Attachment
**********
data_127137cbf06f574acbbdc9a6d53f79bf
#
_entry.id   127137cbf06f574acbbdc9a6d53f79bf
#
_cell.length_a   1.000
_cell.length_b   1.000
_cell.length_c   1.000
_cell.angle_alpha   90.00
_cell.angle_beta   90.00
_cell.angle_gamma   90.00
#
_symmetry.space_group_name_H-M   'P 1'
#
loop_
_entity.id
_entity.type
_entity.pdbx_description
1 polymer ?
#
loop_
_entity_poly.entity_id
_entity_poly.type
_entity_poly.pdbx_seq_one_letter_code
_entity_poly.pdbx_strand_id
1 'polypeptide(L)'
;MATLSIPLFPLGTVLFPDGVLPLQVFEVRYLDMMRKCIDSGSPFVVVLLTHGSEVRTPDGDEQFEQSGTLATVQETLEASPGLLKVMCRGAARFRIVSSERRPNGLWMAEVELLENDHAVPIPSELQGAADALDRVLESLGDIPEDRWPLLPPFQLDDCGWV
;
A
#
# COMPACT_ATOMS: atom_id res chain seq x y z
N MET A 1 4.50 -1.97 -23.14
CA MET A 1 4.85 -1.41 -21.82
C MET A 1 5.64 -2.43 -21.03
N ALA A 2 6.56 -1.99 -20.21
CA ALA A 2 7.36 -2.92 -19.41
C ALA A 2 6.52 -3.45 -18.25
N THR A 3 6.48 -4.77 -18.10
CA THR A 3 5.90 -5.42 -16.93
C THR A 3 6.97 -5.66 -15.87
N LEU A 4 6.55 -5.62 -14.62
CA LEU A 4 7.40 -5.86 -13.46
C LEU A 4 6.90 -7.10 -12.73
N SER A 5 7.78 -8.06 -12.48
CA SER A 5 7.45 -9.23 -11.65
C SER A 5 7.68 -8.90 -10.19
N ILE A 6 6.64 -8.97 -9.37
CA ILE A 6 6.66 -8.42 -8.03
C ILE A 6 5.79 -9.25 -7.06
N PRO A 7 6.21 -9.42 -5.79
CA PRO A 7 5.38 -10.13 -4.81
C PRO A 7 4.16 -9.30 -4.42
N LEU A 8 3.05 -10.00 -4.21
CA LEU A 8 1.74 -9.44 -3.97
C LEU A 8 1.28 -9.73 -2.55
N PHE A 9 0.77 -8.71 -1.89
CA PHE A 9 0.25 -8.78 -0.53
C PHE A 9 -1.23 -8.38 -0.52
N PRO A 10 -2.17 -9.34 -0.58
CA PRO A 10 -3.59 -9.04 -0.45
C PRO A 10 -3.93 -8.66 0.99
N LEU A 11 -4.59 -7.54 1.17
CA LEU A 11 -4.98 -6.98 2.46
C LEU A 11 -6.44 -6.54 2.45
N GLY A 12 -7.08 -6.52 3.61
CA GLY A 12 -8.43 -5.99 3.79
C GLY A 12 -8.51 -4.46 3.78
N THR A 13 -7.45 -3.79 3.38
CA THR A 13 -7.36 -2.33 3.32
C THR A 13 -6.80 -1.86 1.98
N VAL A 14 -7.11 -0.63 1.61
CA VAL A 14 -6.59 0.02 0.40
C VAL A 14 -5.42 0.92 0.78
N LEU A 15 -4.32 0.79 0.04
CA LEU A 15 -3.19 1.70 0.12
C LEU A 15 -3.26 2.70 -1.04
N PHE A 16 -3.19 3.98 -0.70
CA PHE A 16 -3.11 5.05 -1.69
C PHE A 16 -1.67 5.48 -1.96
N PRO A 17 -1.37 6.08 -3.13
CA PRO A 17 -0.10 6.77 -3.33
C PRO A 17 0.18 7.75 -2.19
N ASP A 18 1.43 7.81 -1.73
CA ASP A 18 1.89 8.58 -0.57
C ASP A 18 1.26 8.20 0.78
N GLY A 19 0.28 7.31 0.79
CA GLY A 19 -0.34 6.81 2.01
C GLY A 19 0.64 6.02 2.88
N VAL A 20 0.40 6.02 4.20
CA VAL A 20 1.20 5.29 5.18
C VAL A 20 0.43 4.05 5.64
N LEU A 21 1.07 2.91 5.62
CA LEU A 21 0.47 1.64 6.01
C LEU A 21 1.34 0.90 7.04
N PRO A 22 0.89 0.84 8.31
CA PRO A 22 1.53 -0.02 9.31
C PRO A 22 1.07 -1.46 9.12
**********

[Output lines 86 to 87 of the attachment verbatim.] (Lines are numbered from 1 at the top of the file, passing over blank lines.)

CA GLY A 19 -0.34 6.81 2.01
C GLY A 19 0.64 6.02 2.88